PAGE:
# Question

Suppose I take a signal $$y(t) = \cos(2\pi \cdot 4.1t + 2)$$ and I sample it uniformly up to 2 seconds.

Given only these time samples, how would I design an algorithm that finds the pair of values (freq=4.1 Hz, phase=2 Rad)?

# Notes

I do not want the DFT. The DFT assumes the signal is circular at the boundaries and works by using many values in many frequency bins. What I want is to find the best singular phase and frequency that minimise mean squared error between the input data and the reconstructed signal.

For reference, the DFT power spectrum at 400 samples gives this: # My Attempt

I attempted a grid search approach. I choose 1000 phases $$\phi$$ in $$[0, 2\pi)$$ and 1000 frequencies $$f$$ up to the nyquist frequency ($$100$$ Hz)

Once I had my grid of cos waves, I evaluated the signal at each pair ($$\phi$$, $$f$$)

$$y_\text{guess}[n] = \cos(2\pi \cdot f \cdot t[n] + \phi)$$

And calculated the mean square error between the guess and the original signal $$MSE = \frac{\sum_n(y[n] - y_\text{guess}[n])^2}{N}$$ where $$N$$ is the number of samples.

Running this algorithm, I found the pair with the lowest MSE was ($$\phi$$ = 2.0357..., $$f$$=4.0938...) with an MSE of 0.000247.

Those are pretty good values. Problem is, it's really slow. I can't help but feel like there's probably a better, more elegant way to do what I want to do.

I will also mention that while it isn't in the scope of this question, once I have figured this out this algorithm I would like an approach where I try to reconstruct a signal with N sin waves (say, N=5 would find the parameters for 5 sin waves that best minimise error).

Well, in this noiseless case, you can just estimate the frequency directly: take the $$\arccos(y(t))$$ of each sample, find the difference between consecutive samples: that's how much the phase changes per sample, i.e. your $$f$$.

You might sometimes need to "unwrap" the phase: if the absolute of the difference between two consecutive samples is $$\left\lvert\arccos(y(t+1))-\arccos(y(t))\right\rvert > \pi$$, then you just need to add/subtract $$2\pi$$ to keep things consistent.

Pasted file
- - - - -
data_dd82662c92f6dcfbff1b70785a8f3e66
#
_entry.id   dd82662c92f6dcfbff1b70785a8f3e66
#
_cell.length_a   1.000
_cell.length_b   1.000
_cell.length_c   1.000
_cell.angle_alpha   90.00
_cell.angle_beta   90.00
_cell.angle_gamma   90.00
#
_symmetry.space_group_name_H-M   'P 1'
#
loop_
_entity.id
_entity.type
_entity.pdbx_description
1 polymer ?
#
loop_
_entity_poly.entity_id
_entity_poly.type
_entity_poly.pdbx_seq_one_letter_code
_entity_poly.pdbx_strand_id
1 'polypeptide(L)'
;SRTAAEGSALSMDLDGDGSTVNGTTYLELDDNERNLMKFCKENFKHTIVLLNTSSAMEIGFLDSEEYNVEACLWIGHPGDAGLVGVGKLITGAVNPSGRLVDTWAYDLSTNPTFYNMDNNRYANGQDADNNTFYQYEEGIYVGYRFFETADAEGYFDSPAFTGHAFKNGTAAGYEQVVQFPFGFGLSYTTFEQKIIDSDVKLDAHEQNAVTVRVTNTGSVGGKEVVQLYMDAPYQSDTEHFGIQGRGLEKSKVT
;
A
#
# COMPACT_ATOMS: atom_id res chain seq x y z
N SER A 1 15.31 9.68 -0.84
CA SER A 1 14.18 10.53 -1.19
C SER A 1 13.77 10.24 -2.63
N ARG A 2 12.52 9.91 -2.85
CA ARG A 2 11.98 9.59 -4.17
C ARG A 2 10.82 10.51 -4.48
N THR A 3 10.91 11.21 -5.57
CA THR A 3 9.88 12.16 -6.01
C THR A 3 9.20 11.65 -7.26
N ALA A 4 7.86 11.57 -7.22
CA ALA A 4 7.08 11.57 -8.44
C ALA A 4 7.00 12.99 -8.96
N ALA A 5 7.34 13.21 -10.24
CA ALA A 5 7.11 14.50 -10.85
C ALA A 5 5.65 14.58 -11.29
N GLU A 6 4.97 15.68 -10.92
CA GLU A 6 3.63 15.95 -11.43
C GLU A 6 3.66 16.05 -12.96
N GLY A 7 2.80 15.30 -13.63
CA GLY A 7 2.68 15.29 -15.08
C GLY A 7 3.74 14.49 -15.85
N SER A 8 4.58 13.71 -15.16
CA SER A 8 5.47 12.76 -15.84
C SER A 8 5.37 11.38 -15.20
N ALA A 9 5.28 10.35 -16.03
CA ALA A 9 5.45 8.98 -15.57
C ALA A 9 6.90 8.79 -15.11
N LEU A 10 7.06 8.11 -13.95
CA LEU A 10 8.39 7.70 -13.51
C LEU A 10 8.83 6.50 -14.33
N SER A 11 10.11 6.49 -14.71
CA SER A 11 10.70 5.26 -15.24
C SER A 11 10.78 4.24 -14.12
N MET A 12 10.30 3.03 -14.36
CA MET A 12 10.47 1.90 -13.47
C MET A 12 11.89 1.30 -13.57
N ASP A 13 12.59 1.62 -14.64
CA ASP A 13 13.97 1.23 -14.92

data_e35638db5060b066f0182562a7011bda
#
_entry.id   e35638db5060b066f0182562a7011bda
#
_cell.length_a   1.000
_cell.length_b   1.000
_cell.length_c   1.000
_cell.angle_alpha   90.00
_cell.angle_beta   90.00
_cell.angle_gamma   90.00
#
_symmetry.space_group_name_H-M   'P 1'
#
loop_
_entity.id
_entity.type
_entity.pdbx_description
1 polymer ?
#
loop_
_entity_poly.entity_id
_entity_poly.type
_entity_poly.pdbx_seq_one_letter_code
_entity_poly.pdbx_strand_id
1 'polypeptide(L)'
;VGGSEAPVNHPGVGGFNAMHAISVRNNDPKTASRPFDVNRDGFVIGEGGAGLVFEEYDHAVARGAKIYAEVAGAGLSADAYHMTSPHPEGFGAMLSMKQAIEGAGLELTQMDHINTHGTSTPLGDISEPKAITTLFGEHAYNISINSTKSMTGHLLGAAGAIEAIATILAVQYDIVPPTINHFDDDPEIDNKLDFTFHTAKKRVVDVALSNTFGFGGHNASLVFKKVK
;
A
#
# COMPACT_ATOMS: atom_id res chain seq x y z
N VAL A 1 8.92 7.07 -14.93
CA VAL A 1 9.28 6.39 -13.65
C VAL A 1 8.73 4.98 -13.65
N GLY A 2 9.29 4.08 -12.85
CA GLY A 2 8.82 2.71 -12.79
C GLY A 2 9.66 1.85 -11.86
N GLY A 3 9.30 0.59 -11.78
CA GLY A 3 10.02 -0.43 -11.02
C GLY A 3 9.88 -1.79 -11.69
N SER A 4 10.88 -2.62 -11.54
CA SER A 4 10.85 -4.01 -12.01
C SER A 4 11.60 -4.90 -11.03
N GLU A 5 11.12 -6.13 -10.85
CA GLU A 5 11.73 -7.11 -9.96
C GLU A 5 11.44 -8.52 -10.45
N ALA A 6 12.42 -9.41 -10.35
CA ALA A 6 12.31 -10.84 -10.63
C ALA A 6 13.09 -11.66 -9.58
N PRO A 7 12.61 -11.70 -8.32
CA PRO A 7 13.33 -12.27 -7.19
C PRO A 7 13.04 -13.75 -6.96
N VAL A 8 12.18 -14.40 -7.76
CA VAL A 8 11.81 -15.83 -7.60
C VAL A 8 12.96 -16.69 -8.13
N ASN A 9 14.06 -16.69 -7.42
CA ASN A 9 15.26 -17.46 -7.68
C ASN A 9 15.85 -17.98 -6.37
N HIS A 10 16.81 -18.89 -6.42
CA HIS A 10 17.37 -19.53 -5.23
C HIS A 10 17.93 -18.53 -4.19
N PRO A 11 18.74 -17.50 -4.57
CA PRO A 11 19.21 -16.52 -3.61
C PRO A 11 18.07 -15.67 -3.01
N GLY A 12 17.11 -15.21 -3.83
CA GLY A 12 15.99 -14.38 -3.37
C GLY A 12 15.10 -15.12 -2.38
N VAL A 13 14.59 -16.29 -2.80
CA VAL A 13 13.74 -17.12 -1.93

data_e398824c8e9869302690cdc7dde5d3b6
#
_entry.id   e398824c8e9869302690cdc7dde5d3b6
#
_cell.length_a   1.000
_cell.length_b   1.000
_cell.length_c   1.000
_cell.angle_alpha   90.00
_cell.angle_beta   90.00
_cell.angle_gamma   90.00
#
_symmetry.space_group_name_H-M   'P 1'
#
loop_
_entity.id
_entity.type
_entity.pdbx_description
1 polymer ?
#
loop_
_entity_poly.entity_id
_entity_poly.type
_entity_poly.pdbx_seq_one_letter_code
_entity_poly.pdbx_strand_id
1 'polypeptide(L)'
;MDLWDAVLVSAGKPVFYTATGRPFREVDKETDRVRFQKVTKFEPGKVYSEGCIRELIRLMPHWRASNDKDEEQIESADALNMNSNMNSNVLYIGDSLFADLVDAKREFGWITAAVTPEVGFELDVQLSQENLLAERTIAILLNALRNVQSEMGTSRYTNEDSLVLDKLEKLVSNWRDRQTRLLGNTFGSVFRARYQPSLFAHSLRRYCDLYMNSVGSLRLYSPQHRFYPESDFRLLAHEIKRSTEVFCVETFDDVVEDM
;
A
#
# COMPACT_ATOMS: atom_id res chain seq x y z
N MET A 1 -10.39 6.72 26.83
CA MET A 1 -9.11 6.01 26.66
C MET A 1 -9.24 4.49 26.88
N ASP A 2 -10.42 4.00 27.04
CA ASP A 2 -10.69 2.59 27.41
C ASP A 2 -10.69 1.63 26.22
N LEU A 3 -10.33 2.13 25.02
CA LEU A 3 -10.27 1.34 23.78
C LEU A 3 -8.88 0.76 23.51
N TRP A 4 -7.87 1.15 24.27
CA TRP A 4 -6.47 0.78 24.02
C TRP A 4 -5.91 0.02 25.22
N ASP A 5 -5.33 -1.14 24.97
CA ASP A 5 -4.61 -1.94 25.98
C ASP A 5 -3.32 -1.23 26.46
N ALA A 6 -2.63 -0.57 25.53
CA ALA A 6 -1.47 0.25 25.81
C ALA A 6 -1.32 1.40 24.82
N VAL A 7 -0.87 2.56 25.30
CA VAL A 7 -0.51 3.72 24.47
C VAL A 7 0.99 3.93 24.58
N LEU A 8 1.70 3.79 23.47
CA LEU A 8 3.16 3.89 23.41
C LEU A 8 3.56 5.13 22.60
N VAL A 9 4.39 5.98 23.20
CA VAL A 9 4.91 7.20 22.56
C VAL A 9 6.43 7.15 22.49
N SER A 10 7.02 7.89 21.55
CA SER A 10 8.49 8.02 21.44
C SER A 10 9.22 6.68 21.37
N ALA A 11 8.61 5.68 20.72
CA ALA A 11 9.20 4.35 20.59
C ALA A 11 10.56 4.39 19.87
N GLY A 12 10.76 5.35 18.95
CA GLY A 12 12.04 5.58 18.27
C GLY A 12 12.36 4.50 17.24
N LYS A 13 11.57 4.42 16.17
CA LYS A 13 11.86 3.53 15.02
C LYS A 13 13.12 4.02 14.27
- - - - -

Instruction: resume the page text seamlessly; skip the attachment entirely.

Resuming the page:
Your phase $$\varphi$$ is just the arctan of the first sample, since $$t=0$$ at that point.

In the noisy case, you can average after unwrapping. Or, if this is for a continous signal, and up to medium SNRs, use a PLL to lock onto the signal, and read the frequency of the signal from the frequency that the PLL oscillator gets regulated to.

Under much noise, or for a sum of more than one frequency component, use a parametric spectral estimator. An FFT / DFT isn't your tool of choice there – it'll only be exact on its own for frequencies that land exactly on the grid defined by the sampling rate divided by the length of the DFT, and interpolative methods are sensitive to noise.

would like an approach where I try to reconstruct a signal with N sin waves (say, N=5 would find the parameters for 5 sin waves that best minimise error).

ESPRIT sounds like the right tool here in reality: you know it's pure tones, and you know the number of tones. The only thing missing is noise - completely without noise, this algorithm becomes unstable. It's a projective method that maps the signal into a signal and a noise subspace - and by properties of orthogonality, that minimizes the squared error.

When starting with a DFT or FFT, one can use Sinc interpolation of the complex components with binary search successive approximation to estimate a narrow-band or single frequency spectral peak between DFT result bins. Or, if computational efficiency isn't required, you can zero-pad a FFT by a factor of 1000X+ to get that much finer a bin resolution.

Use the inverse solutions to the sine DFT solution:

If noiseless, recovery is exact. If noisy, it's competitively robust (maybe state of the art in compute-limited settings) and improved with greater $$N$$. Frequency is most robust, phase least.

Examples (see linked posts for more + explanations):  The DFT assumes the signal is circular at the boundaries

No. Just another case of "DFT periodicity" confusion.